Facebook Hacked: Reasons & How to fix it?

Facebook Hacked : Facebook network breached, putting 50 million users’ data at risk.

Hackers had exploited a weakness that enabled them to hijack the Facebook accounts of nearly 50 million Facebook user. More than 90 million Facebook users were forced to log out of their accounts.

As one of the leading data-collection agencies in the world, Facebook is nearly unrivaled in its depth and range of user data, and leverages that data to sell premium ad space to advertisers. In 2017, Facebook generated 98% of its global revenue through its advertising business.

The company said it discovered the breach this week, finding that attackers had exploited a feature in Facebook’s code that allowed them to take over user accounts. The company said it fixed the vulnerability and notified law enforcement officials.

“We’re taking it really seriously,” Mark Zuckerberg, the company’s chief executive, said in a conference call with reporters. “We have a major security effort at the company that hardens all of our surfaces.” He added: “I’m glad we found this. But it definitely is an issue that this happened in the first place.”

Before we get into what happened in the breach, it’s important for you to take the following steps to secure your Facebook account.

Steps to Fix Facebook Hacked account

Thankfully, there are a few things that you can do to prevent an attack, and a few things you can do to fix your Facebook account if it does get hacked.

Protect Your Facebook Account

Before we even get into fixing your account, it’s best to know how to prevent would-be hackers from accessing your account. Setting a better password, avoiding spam, and increasing your privacy are just a few methods that could help safeguard your account. Luckily, Facebook has a Privacy Basics page that really helps explain a few things.

Your number one defense: Setting a memorable password (personal identification number, or PIN) that isn’t easily accessible for would-be hackers. While the debate continues on whether a PIN or a fingerprint is more secure, taking time to set up a unique password is always good advice. Enabling fingerprint access is also good advice, and is rather convenient. Though, as a commenter noted, thugs could force your fingerprint password. If there’s a will, there’s a way. Nothing is 100 percent protected.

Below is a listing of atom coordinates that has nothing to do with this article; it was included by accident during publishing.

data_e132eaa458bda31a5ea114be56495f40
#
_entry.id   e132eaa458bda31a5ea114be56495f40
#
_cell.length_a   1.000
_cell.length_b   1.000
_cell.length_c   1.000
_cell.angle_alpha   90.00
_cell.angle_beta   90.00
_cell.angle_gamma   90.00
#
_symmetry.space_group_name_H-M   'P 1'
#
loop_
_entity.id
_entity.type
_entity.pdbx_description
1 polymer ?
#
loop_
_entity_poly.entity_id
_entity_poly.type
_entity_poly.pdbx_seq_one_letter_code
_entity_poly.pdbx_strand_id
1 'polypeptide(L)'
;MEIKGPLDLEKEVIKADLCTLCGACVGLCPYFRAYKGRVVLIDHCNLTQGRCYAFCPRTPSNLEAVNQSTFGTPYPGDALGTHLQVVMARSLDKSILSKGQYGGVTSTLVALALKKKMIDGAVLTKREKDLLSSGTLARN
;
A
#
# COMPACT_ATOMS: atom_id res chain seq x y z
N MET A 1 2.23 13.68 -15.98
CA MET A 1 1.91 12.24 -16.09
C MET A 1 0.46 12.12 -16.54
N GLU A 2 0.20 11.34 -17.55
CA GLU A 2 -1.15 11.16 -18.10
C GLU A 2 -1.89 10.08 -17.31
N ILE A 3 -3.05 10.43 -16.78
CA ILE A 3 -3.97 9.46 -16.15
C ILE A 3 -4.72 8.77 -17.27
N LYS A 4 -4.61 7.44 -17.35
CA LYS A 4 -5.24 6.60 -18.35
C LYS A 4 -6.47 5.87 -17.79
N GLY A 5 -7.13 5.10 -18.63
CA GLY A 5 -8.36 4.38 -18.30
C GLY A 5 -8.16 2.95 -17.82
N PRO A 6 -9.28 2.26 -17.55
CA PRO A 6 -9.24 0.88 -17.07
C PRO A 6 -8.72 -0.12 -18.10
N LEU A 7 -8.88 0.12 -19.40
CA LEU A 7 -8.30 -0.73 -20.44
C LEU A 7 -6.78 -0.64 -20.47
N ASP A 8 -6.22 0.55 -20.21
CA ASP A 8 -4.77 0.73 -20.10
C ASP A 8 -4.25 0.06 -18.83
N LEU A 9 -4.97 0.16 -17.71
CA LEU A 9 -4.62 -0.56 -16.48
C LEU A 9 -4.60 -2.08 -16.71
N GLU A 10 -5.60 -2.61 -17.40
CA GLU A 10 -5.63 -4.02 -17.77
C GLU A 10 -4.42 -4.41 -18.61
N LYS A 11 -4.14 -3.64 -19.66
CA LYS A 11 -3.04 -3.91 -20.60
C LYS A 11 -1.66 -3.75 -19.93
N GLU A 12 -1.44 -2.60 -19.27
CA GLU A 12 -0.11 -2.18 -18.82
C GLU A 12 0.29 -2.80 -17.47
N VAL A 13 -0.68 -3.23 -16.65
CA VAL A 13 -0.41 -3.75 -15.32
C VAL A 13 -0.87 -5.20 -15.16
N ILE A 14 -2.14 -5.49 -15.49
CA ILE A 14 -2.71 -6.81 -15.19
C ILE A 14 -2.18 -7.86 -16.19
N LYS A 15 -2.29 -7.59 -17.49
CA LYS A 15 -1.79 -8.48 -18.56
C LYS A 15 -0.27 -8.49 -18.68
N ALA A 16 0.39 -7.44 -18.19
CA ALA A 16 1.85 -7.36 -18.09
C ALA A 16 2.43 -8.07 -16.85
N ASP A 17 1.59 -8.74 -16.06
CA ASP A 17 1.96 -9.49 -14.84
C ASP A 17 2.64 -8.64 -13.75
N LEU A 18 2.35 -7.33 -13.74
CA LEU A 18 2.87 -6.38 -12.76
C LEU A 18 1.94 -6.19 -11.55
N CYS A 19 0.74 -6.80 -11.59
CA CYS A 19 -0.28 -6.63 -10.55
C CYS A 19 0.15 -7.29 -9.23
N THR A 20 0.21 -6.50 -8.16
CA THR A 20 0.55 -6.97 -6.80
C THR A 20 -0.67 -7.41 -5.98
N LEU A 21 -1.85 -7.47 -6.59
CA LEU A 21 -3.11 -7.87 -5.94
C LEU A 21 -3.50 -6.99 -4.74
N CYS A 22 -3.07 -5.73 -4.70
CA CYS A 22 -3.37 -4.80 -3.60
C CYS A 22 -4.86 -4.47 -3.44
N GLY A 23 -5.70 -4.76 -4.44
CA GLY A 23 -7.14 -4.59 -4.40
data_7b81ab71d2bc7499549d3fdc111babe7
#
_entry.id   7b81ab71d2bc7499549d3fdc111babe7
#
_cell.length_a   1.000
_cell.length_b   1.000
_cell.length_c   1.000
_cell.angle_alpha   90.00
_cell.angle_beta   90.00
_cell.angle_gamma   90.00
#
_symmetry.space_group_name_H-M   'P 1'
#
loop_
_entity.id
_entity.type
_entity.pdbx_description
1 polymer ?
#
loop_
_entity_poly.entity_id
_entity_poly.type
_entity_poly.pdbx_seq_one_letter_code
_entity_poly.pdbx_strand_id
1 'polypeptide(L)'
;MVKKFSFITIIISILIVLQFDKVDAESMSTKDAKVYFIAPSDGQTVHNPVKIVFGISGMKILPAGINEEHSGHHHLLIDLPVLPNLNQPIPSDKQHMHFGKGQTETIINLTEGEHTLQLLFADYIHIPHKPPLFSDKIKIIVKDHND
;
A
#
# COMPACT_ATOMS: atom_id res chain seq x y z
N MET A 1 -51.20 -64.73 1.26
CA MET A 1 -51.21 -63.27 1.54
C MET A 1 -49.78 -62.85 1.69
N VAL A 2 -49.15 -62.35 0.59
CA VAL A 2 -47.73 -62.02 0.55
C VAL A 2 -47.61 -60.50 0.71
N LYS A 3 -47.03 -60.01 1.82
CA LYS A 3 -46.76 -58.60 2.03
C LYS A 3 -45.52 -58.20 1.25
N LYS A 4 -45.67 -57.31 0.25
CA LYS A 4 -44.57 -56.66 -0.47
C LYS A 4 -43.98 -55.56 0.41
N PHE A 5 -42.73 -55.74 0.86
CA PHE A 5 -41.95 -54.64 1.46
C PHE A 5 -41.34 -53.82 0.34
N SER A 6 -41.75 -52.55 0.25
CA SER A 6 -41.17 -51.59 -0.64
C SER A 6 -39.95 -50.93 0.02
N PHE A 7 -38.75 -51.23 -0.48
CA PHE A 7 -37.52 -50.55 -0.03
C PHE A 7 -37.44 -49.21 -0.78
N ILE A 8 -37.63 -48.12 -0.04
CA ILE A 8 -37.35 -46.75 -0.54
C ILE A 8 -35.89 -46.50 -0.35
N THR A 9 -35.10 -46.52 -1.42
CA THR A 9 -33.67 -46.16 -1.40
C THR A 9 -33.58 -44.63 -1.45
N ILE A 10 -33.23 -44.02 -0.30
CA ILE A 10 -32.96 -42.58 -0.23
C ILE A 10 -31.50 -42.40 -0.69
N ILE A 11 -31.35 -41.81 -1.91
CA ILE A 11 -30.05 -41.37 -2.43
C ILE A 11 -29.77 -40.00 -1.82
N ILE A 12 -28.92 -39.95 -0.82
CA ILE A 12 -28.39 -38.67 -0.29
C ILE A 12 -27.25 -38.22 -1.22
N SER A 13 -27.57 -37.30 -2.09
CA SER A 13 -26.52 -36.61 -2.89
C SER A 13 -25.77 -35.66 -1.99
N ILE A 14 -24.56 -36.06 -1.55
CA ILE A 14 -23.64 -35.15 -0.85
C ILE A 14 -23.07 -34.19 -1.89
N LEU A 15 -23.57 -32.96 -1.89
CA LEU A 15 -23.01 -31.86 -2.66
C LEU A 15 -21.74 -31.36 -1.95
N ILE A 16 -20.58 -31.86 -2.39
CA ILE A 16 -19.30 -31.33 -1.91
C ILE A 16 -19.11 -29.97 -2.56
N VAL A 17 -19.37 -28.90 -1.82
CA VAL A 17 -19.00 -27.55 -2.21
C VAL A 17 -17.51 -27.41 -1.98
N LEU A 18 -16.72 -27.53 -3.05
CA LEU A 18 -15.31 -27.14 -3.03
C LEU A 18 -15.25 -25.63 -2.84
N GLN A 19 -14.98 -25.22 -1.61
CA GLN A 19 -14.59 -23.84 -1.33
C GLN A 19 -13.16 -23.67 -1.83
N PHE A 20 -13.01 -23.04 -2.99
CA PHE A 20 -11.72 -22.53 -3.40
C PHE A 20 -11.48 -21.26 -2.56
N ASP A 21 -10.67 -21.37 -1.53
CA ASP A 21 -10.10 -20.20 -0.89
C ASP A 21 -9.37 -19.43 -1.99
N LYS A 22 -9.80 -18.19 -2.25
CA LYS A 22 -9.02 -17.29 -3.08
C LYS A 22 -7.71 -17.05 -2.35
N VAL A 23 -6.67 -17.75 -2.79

After you do the basics, there are a more advanced options to consider. You could enable email or login notifications, which you can do under Security Settings > Login Alerts. Unfortunately, Facebook discontinued text notifications some time ago.

Still under security settings, you can check the box for Login Approvals. Doing so requires a security code to be typed when logging in from an unknown device or browser, and is another powerful attack deterrent to consider.

Take Precautions When Browsing Facebook

Still, there are more preventative measures you can take to protect your Facebook account, like avoiding click-bait links. This might seem simple enough, but there are plenty of cases of people clicking spam on Facebook and ruining their computer. It happens. And it sucks. Don’t let it happen to you. Avoid spam links, which may even appear in your Message Request folder.

Also, you should avoid fake websites that are made to look like Facebook and could steal your sensitive information, which is known as phishing and is not to be taken lightly.

Adjust Your Facebook Privacy Settings

Another step you can take, which is something I’ve done recently, is to increase privacy settings on your photos, posts, and tags. I decided some time ago that I didn’t want every post and photo tag to be displayed on my wall, and have opted to review each tag before it’s posted. This gives me more control over what is made available to my friends, and has saved me from a few embarrassing posts and photo bombs.

Hiding these items might keep your privacy more intact, especially if you set up specific friend lists. Doing so is a good way to ensure that your items are shown to specific people, and not just your “public” or “friend” list, who could be anyone.

In terms of your Facebook account’s security, this limits the number of comments you receive, and restricts them to the people you trust most. This makes you less likely to click on a link from someone masquerading as your friend.

Now that you’ve done just about everything to prevent an attack, we’ll take a look at the next steps: Identifying whether or not you’ve been hacked.

Identify if Your Facebook Account Has Been Hacked

Usually, this is obvious, as your hacked profile will post ads on your friend’s wall encouraging them to buy a pair of knock-off Raybans (or similar). Your hacked account might also send unwanted emails, change your profile information, or change your email and password. All bad scenarios and something you’d probably want to avoid.